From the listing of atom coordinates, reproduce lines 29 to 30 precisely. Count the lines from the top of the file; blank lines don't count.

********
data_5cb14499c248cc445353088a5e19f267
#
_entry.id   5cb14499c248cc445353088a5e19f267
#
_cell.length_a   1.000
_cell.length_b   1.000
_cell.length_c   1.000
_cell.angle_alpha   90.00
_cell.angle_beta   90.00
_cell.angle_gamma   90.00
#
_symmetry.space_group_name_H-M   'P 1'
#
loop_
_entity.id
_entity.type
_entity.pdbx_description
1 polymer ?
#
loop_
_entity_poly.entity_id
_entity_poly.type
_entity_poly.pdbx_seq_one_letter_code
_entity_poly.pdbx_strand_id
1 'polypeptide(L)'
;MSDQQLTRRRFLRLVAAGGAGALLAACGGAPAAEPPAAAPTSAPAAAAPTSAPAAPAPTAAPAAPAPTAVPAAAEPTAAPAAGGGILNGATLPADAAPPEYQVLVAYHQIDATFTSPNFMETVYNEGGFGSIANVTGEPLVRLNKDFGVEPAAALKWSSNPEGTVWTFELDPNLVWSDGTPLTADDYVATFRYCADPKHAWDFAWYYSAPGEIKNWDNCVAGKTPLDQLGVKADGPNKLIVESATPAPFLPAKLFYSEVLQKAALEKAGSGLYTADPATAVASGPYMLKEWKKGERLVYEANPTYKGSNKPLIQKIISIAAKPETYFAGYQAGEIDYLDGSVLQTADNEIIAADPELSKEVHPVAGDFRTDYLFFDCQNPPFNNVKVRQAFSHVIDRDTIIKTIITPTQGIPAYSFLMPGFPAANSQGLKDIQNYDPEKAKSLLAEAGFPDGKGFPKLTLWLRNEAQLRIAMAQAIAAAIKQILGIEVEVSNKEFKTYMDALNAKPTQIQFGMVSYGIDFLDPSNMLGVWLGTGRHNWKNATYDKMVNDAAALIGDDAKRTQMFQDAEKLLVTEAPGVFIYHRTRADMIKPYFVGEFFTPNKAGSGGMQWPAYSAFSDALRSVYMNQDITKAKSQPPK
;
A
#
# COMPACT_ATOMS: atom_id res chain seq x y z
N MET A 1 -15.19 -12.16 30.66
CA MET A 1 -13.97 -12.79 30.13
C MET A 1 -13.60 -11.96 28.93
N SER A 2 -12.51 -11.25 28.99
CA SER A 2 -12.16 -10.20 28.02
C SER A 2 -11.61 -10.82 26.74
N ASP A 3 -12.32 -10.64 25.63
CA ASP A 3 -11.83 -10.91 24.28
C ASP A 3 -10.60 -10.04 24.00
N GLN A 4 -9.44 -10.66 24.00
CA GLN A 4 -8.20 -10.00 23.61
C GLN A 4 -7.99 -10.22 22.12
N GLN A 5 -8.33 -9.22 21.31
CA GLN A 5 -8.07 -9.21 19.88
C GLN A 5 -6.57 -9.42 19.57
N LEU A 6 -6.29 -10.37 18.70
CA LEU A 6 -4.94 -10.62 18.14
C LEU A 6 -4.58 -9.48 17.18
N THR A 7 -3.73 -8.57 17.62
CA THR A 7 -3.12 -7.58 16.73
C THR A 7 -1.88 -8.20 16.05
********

#
# COMPACT_ATOMS: atom_id res chain seq x y z